Now I know, no one wants to be taking pharmaceutical mind control drugs- eek!! BUT... I find that with the right medicine, taking a pill can make life a lot less stressful, traumatic, hectic, wild, depressing... Etc. I don't plan to stay on my medicine indefinitely, but I consider medicine a valuable tool to help keep you stable as you learn life skills and find a living situation that works for when you go unmedicated. I view it as the lesser of two evils. Medicine helped clear my mind, helped me in therapy to work out all the demons my mind was plagued with from years of my body kicking me with depressed phases. (self confidence, self hatred, negative attitude, etc. )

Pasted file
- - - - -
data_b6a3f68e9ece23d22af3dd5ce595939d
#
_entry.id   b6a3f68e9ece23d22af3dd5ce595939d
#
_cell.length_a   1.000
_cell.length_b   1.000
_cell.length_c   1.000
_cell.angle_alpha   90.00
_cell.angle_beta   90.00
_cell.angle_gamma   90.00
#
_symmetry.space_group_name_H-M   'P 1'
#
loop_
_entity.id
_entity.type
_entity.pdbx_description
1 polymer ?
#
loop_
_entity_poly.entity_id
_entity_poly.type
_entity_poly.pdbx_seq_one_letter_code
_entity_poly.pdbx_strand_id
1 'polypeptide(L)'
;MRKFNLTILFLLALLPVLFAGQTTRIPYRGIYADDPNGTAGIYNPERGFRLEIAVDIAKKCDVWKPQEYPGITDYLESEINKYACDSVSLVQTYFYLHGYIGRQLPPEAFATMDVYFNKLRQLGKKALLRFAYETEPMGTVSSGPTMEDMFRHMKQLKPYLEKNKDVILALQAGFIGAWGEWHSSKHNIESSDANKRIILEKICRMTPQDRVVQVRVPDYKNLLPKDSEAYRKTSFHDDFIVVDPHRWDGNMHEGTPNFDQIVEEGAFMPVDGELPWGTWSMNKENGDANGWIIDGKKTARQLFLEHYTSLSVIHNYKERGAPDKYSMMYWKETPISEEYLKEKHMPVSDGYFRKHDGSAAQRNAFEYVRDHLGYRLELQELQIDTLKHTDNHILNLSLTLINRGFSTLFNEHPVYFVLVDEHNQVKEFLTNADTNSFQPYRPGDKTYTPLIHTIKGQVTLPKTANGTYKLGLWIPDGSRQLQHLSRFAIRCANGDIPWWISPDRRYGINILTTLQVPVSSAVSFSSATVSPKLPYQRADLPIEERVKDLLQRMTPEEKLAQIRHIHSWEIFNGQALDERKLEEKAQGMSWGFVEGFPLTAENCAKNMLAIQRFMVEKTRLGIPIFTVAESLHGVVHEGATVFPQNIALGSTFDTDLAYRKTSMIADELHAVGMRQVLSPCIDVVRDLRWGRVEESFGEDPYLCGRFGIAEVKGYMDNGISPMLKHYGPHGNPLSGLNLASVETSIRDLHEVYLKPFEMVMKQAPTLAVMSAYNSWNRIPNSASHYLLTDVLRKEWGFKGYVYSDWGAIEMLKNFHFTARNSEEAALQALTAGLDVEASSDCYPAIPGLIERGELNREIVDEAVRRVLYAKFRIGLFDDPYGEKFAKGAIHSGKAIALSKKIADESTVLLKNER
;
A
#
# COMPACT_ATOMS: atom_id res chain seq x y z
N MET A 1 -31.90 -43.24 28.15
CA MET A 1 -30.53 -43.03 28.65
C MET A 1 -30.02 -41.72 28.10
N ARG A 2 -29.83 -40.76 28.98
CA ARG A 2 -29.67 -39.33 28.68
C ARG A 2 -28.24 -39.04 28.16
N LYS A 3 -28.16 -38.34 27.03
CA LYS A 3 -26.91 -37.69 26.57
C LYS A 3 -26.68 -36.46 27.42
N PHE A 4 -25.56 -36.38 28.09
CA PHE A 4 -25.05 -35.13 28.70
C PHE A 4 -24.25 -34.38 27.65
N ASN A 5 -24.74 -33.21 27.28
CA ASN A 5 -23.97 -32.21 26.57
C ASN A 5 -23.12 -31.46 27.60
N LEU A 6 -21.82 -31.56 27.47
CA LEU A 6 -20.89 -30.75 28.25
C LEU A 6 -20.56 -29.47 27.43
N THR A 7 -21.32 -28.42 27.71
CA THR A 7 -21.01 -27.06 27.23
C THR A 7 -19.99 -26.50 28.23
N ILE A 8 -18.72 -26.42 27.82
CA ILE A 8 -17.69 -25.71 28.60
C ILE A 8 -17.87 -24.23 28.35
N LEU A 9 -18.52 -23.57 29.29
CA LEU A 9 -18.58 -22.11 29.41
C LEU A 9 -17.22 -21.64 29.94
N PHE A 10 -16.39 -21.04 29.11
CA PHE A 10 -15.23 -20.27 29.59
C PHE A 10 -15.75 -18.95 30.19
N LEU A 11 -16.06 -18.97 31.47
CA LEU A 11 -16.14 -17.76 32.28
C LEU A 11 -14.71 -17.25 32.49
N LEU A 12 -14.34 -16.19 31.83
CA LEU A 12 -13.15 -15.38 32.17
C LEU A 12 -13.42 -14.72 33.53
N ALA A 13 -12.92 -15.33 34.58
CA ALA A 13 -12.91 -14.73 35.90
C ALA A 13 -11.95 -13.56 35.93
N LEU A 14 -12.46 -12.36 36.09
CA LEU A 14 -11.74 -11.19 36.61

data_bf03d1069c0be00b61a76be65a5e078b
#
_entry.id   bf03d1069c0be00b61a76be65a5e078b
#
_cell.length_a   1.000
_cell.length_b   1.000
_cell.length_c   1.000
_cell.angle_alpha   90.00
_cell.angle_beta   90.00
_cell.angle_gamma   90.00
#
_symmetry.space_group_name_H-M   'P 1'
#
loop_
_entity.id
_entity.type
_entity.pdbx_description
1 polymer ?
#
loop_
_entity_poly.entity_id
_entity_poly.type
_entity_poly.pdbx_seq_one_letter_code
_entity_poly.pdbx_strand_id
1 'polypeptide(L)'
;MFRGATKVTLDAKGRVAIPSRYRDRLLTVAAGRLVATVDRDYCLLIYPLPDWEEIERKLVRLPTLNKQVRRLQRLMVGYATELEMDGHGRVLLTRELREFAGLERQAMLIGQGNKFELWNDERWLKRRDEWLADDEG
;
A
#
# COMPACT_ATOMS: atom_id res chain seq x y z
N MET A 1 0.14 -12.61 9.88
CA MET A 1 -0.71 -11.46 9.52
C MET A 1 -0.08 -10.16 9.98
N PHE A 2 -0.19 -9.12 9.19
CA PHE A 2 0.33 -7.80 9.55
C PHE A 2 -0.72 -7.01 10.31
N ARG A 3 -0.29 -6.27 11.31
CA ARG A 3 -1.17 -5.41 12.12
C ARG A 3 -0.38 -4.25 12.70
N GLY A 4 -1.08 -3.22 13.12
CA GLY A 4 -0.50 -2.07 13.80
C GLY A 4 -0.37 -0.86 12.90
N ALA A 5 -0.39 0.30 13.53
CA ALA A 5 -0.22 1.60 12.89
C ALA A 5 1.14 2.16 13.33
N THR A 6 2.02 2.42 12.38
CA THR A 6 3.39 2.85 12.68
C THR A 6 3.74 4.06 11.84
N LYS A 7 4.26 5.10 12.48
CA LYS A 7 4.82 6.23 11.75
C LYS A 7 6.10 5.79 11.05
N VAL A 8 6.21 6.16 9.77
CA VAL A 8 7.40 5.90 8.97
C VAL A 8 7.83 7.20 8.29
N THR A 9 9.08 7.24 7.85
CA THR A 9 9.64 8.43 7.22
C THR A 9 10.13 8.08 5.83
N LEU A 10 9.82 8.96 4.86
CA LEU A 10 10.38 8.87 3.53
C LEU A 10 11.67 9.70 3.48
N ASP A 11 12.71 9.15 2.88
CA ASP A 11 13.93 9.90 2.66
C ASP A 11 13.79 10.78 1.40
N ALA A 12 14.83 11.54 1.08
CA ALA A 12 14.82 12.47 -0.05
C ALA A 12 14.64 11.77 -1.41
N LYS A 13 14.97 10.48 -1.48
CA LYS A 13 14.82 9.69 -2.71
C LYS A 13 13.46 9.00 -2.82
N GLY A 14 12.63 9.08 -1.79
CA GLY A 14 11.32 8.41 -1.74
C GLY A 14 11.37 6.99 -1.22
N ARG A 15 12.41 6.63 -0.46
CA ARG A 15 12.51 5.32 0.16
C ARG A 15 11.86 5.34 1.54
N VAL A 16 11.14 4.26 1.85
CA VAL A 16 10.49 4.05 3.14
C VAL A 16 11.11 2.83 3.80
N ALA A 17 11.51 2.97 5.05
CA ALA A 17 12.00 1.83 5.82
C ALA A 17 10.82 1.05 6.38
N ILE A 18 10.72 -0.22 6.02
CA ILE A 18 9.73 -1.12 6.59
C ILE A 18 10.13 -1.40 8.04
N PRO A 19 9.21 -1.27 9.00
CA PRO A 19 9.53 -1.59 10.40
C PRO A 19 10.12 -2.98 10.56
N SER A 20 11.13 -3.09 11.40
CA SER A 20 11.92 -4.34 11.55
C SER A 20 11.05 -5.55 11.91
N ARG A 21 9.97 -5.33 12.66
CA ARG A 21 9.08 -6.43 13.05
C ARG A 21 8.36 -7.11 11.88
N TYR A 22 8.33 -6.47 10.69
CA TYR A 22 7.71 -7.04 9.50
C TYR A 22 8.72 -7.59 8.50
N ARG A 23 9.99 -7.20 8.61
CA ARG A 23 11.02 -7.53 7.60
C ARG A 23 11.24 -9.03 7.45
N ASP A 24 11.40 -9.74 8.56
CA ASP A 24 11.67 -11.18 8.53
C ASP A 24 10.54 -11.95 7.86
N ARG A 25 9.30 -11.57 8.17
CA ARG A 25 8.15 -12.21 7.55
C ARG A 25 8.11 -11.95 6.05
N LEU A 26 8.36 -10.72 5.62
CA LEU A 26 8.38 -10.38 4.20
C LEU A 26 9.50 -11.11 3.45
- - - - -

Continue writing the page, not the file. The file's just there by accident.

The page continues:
BUT.. Its very important to find the RIGHT medicine. Thats where tracking the mood becomes vital. I went through a roulette of antidepressants, anti anxiety and add drugs because I didn't have a clear picture of my own situation. Bipolar people, as a rule of thumb, are NOT supposed to take antidepressants. You can get away with a mix of a mood stabilizer and an antidepressant, but if you don't have a mood stabilizer, the antidepressant can kick you into a crazed, off the charts manic episode. Which happened to me. Not to mention that starting the antidepressant can make you uber depressed and suicidal too. Bottom line: track your moods, be wary of ANYTHING other than a mood stabilizer. ***
Love to all the bipolars out there- they say it's a "disorder", but no one has the right to label you in any way. So forget the negativity. Accept yourself and appreciate the fact that most of the general population will never know the depth of emotion that we do. For all the depression we suffer, a good day means more to us than most. For all the mania, we brim with life and energy unlike most. I consider myself blessed.